For years, popular opinion believed that drinking caffeine can be harsh on the body, causing conditions like high blood pressure, heart issues, and that uneasy, "wired" feeling. So maybe all that hasn't stopped your coffee habit, and today, we've learned that maybe that's not so bad. This is because a recent study has looked at the relationship between coffee and our heart health in a new way to find that, when it comes to caffeine, it seems biological wisdom empowers your body to regulate when you've had enough.
How much caffeine is too much for you? Of course, this varies from person to person—and some studies have found this can change depending on how well you feel each day. Elina Hyppönen, Ph.D., is a researcher in nutrition and epidemiological health as well as director of the Australian Centre for Precision Health at the University of South Australia. Hyppönen recently completed a study published in The American Journal of Clinical Nutrition that looks at coffee and cardiovascular health in a new way. Instead of counting caffeine as a contributing factor to heart problems, Hyppönen and her team examined whether an individual's cardiovascular health can dictate the amount of coffee they consume.
In other words: If your cardiovascular health is off, will your body slow down the amount of coffee you drink as a natural way to help you avoid additional health problems that consuming too much caffeine can lead to?
From what they found, it does. The researchers relied on data from almost 400,000 individuals between the ages of 39 and 73 who reported on their caffeine consumption, while stats were also taken on their blood pressure and heart rate. The results indicated that participants with high blood pressure or heart arrhythmia were less likely to drink coffee habitually and more likely to drink decaf when they did, compared with participants who did not report these cardiovascular symptoms. This suggests that your body craves an amount of caffeine that's safe for you to consume.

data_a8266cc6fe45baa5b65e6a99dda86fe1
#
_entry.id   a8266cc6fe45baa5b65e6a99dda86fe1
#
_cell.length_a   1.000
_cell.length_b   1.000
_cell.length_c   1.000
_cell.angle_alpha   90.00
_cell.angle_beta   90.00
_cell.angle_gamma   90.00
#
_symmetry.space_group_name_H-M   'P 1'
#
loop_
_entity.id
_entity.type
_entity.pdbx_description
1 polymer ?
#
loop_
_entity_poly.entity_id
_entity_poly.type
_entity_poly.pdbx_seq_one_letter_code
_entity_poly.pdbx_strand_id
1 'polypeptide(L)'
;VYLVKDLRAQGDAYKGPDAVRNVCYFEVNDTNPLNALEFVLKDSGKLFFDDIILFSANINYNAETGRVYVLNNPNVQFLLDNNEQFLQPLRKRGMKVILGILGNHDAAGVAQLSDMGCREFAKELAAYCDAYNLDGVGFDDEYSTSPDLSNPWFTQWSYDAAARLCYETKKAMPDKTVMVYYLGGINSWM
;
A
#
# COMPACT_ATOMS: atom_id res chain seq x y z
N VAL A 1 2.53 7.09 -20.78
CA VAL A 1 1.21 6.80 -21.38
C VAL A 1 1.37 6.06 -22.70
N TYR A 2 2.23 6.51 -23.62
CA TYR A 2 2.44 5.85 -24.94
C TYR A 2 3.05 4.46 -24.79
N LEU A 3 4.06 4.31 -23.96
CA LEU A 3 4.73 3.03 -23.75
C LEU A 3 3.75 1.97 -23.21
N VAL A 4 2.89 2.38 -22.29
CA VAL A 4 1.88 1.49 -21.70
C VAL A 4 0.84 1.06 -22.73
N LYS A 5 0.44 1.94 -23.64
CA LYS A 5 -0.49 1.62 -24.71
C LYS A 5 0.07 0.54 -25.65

To what do the experts attribute this innate physiological wisdom? Hyppönen points to genetics, as she's quoted saying: "Whether we drink a lot of coffee, a little, or avoid caffeine altogether, this study shows that genetics are guiding our decisions to protect our cardio health. If your body is telling you not to drink that extra cup of coffee, there's likely a reason why. Listen to your body, it's more in tune with your health than you may think."
However, some medical professionals are qualifying these findings with a warning—in fact, earlier this year, Hyppönen herself published another study that found that more than six cups of coffee per day can result in lipid levels in the blood that lead to cardiovascular disease. Maybe there is too much of a good thing… but if you just need coffee for that wake-up call, that morning brew might not be so bad.
If you've got a beat on your heart health, check out the foods proven to lead to high blood pressure, according to dietitians.
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